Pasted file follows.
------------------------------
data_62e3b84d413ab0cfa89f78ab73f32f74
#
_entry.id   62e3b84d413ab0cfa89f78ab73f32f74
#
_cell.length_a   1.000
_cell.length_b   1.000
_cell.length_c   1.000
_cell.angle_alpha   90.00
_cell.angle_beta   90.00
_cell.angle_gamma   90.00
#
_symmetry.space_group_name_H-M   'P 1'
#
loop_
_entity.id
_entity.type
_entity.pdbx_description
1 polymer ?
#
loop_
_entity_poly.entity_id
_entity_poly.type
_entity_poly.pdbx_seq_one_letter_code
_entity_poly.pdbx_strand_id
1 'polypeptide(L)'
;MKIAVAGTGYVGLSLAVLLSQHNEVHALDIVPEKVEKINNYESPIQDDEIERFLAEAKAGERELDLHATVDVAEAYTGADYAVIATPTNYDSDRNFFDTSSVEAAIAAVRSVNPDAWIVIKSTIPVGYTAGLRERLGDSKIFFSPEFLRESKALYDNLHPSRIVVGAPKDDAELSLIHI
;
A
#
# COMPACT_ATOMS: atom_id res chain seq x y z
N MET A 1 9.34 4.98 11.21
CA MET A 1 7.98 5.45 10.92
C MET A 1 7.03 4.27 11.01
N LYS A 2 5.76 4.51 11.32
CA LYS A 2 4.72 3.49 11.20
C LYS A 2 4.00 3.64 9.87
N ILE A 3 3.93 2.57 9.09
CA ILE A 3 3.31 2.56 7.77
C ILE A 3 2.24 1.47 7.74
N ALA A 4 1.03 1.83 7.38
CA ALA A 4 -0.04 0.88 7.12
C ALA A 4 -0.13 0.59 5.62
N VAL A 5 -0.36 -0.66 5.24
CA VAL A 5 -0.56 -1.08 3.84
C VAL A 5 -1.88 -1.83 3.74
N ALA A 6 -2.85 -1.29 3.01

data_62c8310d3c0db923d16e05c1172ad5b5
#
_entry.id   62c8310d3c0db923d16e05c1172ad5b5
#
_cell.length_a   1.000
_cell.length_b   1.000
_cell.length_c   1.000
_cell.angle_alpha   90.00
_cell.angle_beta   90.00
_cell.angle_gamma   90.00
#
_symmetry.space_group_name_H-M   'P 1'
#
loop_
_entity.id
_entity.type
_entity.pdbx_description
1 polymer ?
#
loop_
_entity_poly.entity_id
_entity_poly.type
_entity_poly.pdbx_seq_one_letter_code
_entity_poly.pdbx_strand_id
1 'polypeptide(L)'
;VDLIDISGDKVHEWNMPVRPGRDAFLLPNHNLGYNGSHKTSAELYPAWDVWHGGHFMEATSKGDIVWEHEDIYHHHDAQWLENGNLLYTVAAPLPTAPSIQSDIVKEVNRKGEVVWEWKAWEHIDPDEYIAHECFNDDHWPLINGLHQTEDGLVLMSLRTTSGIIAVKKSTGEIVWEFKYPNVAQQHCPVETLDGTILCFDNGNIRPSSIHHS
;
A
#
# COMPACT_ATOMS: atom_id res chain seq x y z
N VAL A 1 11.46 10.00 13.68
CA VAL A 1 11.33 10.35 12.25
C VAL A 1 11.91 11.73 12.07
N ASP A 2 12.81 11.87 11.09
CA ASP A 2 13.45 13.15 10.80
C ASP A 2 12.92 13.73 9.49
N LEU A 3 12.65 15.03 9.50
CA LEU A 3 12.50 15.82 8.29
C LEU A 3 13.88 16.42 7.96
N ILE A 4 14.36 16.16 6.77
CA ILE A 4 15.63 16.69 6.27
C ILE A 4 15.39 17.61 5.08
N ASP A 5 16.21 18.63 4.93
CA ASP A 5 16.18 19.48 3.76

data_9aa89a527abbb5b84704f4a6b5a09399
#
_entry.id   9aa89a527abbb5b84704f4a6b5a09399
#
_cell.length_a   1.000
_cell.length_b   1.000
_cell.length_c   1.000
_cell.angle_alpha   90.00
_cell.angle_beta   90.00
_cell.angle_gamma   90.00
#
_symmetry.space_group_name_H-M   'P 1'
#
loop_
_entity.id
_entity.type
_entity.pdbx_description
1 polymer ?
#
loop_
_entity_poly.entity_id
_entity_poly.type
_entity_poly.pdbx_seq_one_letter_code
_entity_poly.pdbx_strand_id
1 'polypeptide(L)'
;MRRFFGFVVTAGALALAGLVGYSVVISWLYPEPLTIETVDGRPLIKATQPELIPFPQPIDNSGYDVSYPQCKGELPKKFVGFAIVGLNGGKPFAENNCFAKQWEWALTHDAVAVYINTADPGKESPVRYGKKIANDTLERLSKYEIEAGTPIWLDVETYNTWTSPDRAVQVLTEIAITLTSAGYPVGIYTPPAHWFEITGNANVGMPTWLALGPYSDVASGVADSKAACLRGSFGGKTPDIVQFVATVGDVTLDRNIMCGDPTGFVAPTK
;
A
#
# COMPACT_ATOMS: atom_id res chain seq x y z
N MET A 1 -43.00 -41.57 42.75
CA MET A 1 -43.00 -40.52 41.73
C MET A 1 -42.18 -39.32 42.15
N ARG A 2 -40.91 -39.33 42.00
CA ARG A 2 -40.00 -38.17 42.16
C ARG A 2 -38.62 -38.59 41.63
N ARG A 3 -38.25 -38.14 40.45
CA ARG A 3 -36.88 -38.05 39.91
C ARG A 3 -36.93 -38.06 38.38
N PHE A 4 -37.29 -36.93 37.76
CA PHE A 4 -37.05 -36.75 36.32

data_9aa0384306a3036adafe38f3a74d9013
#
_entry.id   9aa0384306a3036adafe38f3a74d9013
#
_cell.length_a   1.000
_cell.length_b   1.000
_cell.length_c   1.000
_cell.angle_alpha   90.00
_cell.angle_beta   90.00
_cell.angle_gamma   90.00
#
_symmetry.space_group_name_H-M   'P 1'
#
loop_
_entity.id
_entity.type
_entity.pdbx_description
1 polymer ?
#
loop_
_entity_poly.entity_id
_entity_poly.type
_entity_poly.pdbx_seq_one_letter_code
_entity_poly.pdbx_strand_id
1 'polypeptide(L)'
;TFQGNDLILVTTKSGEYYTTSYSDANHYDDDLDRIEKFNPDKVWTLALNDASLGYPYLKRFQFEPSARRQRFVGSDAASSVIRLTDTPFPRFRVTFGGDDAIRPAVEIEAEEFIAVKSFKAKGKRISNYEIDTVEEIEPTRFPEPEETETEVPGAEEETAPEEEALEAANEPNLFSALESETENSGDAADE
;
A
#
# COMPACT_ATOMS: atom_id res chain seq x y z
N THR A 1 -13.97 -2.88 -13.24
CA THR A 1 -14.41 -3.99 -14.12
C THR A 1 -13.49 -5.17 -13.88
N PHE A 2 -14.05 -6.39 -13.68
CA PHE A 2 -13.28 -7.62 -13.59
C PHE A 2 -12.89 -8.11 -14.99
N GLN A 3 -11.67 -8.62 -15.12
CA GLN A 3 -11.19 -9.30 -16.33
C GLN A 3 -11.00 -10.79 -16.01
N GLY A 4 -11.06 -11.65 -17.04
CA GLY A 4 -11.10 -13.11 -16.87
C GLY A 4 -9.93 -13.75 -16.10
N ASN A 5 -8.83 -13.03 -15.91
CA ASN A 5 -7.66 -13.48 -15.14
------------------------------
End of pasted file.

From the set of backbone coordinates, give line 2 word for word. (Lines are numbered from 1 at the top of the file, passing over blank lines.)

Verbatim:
#